Noting that no Wisconsin precedent addresses the issue in this case, the court of appeals follows United States v. Bohman, 683 F.3d 861 (7th Cir. 2012) and holds that the suspicion of illegal activity in a place is not enough to transfer that suspicion to anyone who leaves that place such as would justify an investigatory detention.
A deputy was searching for a suspect who fled a traffic stop when Adams drove nearby. The deputy followed Adams and saw him stop, turn around and head toward the scene of the stop. From this, the deputy surmised that Adams was trying to find the suspect to help him escape. He stopped Adams and obtained sufficient evidence to arrest him for OWI, carrying an unauthorized, concealed weapon, and possession of a firearm while intoxicated. Adams moved to suppress the evidence obtained during the stop and lost.
Relying on Bohman, a case neither party cited, the court of appeals reversed. Bohman held that police could not stop a vehicle merely because it emerged from a site suspected of drug activity:
¶15 We conclude that Hujet’s stop of Adams’s vehicle warrants the same outcome as Bohman. Hujet stopped Adams because he was driving in an area containing an at-large suspect, similar to Bohman being stopped within the vicinity of known illegal drug activity. Adams was also driving late at night in a secluded area, and exhibited some unusual, but legal, driving activity. Hujet transferred the reasonable suspicion of criminal activity attributed to the fleeing suspect onto Adams simply because he was driving within the search area, with Hujet having no knowledge of a connection between the fleeing suspect and Adams. We determine that these circumstances are similar to how the deputies in Bohman transferred their suspicion of criminal activity onto Bohman only because he left a suspected methamphetamine cooking site. Accordingly, like the Seventh Circuit in Bohman, we are persuaded that Hujet’s stop of Adams was constitutionally impermissible. We therefore reverse Adams’s judgment of conviction and remand the matter to the circuit court with directions to suppress the evidence obtained from Adams’s traffic stop.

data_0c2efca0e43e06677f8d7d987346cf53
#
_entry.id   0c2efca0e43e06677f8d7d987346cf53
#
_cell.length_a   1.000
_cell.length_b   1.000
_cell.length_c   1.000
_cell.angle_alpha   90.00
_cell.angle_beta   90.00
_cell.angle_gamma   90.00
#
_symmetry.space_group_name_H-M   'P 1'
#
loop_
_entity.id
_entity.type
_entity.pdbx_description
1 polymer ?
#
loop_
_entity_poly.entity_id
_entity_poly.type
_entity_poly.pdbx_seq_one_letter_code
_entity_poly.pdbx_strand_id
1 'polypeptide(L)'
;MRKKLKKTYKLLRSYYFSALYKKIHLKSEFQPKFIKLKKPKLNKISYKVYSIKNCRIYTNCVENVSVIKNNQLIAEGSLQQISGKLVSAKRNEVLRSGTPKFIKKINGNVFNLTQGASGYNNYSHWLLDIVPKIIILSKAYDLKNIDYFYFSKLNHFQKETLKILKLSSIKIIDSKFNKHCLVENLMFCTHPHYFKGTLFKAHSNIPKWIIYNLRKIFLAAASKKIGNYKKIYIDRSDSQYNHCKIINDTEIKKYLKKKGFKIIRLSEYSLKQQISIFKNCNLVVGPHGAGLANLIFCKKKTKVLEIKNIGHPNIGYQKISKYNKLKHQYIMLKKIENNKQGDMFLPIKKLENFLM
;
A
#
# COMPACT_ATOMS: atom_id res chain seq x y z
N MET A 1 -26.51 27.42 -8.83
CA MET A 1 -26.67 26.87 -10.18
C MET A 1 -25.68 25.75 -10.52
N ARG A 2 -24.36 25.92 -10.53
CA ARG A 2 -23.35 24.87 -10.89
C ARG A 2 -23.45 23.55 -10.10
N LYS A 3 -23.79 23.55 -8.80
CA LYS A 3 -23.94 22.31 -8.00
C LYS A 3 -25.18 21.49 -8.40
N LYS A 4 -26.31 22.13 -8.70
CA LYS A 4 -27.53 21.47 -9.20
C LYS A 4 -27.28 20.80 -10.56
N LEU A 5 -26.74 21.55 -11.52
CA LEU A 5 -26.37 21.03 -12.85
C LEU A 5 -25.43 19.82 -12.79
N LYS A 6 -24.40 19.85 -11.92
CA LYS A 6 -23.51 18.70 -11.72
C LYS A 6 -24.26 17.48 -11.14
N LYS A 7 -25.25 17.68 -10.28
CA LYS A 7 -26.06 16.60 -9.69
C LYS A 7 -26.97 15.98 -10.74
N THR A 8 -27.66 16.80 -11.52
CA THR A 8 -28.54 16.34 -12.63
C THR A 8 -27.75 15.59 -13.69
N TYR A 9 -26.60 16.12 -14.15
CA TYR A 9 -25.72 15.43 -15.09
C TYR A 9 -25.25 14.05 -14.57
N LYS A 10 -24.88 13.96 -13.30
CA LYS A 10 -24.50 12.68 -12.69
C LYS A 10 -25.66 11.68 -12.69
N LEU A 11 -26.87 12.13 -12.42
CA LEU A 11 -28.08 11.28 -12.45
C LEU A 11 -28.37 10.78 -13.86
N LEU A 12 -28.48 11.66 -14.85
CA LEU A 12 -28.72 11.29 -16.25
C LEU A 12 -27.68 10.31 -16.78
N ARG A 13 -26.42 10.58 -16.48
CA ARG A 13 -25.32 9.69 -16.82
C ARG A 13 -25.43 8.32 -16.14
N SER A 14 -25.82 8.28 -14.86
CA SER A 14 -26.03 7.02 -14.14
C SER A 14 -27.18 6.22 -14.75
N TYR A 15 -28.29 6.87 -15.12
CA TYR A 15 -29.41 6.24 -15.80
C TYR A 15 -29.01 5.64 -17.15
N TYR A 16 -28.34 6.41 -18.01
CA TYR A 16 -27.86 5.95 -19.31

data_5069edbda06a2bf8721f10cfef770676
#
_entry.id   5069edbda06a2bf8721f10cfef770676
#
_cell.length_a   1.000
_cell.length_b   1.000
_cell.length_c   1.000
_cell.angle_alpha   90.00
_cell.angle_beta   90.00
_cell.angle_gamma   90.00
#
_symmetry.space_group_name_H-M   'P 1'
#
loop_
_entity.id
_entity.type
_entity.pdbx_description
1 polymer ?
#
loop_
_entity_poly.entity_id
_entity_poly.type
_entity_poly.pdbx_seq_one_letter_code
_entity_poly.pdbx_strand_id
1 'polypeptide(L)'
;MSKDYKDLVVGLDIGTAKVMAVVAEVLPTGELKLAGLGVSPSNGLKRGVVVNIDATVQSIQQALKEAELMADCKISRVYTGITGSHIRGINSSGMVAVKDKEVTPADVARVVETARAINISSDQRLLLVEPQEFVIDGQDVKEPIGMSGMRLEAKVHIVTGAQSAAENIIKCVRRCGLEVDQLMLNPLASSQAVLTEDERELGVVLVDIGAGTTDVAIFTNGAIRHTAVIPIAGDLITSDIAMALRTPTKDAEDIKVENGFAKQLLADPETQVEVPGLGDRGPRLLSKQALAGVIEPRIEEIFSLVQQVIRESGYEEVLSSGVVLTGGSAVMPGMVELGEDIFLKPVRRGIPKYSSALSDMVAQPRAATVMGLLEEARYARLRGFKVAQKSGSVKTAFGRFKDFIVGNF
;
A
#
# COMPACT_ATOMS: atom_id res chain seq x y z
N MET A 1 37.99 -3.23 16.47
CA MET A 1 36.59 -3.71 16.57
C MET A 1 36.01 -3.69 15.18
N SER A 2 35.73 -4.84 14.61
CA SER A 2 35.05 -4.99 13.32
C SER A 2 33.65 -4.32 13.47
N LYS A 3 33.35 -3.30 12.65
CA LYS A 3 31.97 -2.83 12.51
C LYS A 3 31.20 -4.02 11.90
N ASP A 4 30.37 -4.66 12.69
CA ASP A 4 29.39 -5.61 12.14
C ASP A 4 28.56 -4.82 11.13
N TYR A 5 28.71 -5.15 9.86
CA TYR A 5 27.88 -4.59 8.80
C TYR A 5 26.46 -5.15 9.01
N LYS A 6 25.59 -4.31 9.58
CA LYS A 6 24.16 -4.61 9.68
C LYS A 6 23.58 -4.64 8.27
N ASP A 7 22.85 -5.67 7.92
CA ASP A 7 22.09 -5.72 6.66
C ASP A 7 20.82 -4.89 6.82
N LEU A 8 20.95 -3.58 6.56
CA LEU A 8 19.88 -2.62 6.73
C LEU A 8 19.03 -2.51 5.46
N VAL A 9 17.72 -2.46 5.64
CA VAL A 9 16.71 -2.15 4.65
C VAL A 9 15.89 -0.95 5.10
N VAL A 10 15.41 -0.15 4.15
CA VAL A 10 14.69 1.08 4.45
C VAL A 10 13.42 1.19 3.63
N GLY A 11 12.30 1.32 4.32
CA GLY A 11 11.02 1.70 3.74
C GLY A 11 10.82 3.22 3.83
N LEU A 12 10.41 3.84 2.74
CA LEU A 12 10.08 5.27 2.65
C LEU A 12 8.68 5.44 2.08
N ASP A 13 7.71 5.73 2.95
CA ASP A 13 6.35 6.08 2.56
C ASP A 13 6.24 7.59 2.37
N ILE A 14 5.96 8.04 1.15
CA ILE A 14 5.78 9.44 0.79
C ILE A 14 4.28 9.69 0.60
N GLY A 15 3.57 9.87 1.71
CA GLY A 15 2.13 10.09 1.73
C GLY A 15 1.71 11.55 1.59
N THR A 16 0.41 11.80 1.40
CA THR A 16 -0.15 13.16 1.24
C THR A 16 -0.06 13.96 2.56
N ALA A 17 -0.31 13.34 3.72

There are a number of analogous Wisconsin cases holding that a person’s presence in an area of suspected illegal activity does not give rise to a reasonable, particularized suspicion that he is committing a crime. See e.g. State v. Cummings, and lots of cases under the “high crime areas” category on our Archive page.